The business case for the controversial $2.3bn redevelopment plans for Sydney’s two major stadiums and the 2016 Tune report on out-of-home care for at-risk children will see the light of day this week.
The Berejiklian government agreed to release the reports, with redactions, but insisted it was doing so voluntarily and not in response to orders from the upper house that were passed after a frustrated Liberal crossed the floor.
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But this decision may raise new questions of whether, by releasing documents voluntarily, the government has waived its claim of privilege in what has become a very public tussle between the parliament and the executive over accountability.
Both reports will shed light on two of the most controversial policies of the Berejiklian government. The government has claimed privilege over a third report on the cost of moving the Powerhouse Museum to Parramatta, saying its release would give a commercial advantage to developers interested in the project.
The redevelopment of the stadiums – Stadium Australia was built for the 2000 Olympics and Allianz at Moore Park in 1988 – has been deeply unpopular and prompted a social media campaign questioning whether it was the right priority for government spending.
The report is expected to reveal the options considered by parliament and the assumptions used to justify the spending plan, which includes demolishing Allianz and substantially remodelling Stadium Australia.
The 2016 report by David Tune was an in-depth review of the New South Wales government’s policies of taking at-risk children and placing them with foster parents. The policy disproportionately affects Indigenous children and Aboriginal groups have said it is creating a new stolen generation.
Tune’s report, which is highly critical of the policy, will reveal the extent to which the government has adopted or ignored his findings.
In the meantime, members of the upper house are gearing up for a new tussle over whether the government can claim privilege over documents it releases voluntarily.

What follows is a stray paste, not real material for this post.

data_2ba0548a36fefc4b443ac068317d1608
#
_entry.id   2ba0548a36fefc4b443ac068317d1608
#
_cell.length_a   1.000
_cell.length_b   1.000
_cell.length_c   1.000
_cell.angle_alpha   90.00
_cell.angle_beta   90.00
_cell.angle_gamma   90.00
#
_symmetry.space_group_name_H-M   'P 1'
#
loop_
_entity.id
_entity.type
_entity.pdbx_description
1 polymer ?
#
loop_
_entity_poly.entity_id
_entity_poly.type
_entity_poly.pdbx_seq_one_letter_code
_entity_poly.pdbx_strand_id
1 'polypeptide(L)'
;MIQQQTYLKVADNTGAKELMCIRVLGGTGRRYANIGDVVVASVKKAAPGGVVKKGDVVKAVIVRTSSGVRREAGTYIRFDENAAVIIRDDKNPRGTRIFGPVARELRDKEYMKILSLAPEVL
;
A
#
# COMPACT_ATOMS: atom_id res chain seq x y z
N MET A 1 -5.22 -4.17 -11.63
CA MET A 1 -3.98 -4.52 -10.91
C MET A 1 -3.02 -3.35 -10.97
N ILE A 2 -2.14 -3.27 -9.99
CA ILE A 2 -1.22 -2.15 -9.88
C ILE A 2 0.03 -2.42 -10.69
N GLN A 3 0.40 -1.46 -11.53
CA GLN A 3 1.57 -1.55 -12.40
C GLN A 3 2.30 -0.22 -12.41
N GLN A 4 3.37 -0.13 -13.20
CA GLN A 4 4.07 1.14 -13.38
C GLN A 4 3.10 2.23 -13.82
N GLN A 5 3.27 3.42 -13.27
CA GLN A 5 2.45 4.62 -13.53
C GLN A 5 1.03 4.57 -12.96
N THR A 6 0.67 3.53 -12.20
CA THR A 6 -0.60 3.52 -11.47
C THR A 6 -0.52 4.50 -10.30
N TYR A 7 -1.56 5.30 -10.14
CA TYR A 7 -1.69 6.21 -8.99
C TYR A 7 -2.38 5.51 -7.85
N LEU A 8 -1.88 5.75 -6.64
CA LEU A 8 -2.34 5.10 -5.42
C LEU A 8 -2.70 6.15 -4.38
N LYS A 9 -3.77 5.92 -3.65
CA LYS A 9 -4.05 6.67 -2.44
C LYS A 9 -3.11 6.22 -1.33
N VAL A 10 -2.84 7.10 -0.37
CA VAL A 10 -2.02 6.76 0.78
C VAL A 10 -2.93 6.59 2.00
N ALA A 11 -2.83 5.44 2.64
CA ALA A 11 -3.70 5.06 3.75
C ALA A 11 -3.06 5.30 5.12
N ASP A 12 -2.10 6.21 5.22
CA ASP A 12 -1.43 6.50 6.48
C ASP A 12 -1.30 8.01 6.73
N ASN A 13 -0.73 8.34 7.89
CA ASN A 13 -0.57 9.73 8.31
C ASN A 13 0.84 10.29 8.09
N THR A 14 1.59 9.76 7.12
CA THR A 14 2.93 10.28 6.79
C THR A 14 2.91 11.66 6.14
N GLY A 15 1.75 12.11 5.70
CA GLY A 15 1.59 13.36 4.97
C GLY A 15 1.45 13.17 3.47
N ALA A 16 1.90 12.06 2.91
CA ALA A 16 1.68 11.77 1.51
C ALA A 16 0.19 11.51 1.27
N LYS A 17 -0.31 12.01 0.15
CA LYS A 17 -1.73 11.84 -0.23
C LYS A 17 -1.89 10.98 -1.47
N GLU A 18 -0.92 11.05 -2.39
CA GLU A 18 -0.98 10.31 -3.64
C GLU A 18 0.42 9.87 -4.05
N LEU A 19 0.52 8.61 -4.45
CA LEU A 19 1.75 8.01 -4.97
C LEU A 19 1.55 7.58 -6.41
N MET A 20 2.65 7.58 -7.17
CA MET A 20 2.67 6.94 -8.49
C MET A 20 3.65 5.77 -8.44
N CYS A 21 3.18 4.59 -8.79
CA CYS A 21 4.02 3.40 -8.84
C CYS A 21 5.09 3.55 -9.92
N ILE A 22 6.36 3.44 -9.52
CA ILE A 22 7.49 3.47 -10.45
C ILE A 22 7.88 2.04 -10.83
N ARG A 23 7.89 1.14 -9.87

In a letter accompanying the documents, which were sent to the clerk’s office, the secretary of the Department of Premier and Cabinet, Tim Reardon, said: “The Legislative Council has no power to require such documents to be produced.
“On this occasion however, the government has decided to provide the documents sought to the Legislative Council on a voluntary basis even though the council has no power to require such production.”
The opposition leader in the Legislative Council, Labor’s Adam Searle, said the government could not have it both ways.
“The only way a privilege claim can be recognised is if the government has been compelled to produce the documents by parliament,” he said. “If the government has voluntarily handed them over, legally it has surrendered any privilege claim it may have.
“In its efforts to be too clever by half, it has scored a legal own-goal.”
Greens MLC David Shoebridge said it was clear from the list of documents that the Coalition had been playing ugly politics with a fundamental part of democracy: access to information.
“These are essential pieces of the puzzle that the public has a right to access to help them understand where public money is being spent,” he said. “Billions of dollars are being lavished on vanity projects like rebuilding stadiums and moving museums while essential spending is missing in child protection.
“Whatever the politics about the business cases for the stadiums and Powerhouse it is nothing short of criminal that the Tune report on child protection hasn’t been released. Playing politics with the futures of vulnerable children can’t become the new norm in NSW.”
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